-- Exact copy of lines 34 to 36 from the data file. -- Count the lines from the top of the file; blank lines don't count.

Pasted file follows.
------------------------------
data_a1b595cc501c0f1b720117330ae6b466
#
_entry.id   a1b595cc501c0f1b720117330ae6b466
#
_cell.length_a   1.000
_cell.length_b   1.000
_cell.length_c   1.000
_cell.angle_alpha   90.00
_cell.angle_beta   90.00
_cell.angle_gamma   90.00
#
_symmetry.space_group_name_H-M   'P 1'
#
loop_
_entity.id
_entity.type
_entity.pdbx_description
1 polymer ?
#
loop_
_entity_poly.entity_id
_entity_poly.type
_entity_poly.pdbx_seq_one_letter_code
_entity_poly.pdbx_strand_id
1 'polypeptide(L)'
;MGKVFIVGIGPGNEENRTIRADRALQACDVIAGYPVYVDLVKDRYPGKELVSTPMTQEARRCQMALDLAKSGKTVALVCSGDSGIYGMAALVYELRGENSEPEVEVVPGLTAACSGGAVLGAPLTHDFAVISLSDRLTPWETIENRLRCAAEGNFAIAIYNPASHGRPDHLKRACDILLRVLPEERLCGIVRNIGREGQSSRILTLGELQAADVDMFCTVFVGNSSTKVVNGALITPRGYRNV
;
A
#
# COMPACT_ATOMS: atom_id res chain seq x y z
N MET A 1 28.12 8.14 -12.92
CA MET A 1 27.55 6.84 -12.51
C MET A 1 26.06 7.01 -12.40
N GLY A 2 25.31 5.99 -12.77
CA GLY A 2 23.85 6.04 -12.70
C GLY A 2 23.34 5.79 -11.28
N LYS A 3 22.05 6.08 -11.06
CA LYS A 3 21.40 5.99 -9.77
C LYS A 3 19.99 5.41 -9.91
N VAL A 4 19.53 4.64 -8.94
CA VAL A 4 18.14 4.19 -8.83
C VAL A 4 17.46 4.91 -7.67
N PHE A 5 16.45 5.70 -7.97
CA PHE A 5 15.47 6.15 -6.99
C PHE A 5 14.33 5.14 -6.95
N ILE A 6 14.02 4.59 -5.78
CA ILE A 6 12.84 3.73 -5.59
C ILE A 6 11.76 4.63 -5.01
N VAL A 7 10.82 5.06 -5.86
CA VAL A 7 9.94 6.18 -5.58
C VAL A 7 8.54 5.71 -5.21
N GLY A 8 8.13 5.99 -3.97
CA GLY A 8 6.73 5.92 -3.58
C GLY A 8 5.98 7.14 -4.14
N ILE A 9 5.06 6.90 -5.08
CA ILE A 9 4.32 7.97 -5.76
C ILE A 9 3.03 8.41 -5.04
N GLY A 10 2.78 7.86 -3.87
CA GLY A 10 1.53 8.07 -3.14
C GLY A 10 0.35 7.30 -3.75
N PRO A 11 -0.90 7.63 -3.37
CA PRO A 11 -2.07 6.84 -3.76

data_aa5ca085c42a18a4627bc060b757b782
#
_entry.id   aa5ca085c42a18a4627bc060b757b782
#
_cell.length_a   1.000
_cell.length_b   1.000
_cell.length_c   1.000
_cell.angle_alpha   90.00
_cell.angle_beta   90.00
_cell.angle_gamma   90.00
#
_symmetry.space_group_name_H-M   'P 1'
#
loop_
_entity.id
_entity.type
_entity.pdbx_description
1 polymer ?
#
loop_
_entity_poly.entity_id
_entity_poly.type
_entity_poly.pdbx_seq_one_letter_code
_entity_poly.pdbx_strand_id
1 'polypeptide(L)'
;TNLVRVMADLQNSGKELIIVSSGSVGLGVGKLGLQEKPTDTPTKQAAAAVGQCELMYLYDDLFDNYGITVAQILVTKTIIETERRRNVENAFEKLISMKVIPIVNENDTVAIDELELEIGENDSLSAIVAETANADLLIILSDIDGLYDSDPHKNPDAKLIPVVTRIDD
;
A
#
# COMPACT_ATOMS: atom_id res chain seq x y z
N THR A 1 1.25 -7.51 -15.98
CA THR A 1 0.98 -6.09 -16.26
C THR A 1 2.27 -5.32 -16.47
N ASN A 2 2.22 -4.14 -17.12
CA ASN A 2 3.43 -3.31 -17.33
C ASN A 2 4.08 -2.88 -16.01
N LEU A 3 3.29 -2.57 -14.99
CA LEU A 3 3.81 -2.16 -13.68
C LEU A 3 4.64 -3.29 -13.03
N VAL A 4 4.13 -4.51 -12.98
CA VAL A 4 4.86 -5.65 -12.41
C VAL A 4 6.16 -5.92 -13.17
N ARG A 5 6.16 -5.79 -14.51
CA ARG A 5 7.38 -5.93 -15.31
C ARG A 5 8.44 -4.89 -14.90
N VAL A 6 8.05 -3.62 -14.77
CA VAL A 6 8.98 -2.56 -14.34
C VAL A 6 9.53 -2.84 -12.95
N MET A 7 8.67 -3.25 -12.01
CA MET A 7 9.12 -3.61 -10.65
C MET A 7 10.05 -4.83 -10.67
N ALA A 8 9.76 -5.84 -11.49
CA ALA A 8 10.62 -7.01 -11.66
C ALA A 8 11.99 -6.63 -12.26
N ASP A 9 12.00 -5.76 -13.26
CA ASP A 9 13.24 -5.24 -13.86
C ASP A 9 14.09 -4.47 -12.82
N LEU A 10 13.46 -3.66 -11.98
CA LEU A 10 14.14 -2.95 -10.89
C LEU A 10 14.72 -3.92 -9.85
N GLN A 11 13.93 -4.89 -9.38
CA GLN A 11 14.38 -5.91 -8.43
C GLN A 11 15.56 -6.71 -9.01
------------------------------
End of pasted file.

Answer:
N GLY A 2 25.31 5.99 -12.77
CA GLY A 2 23.85 6.04 -12.70
C GLY A 2 23.34 5.79 -11.28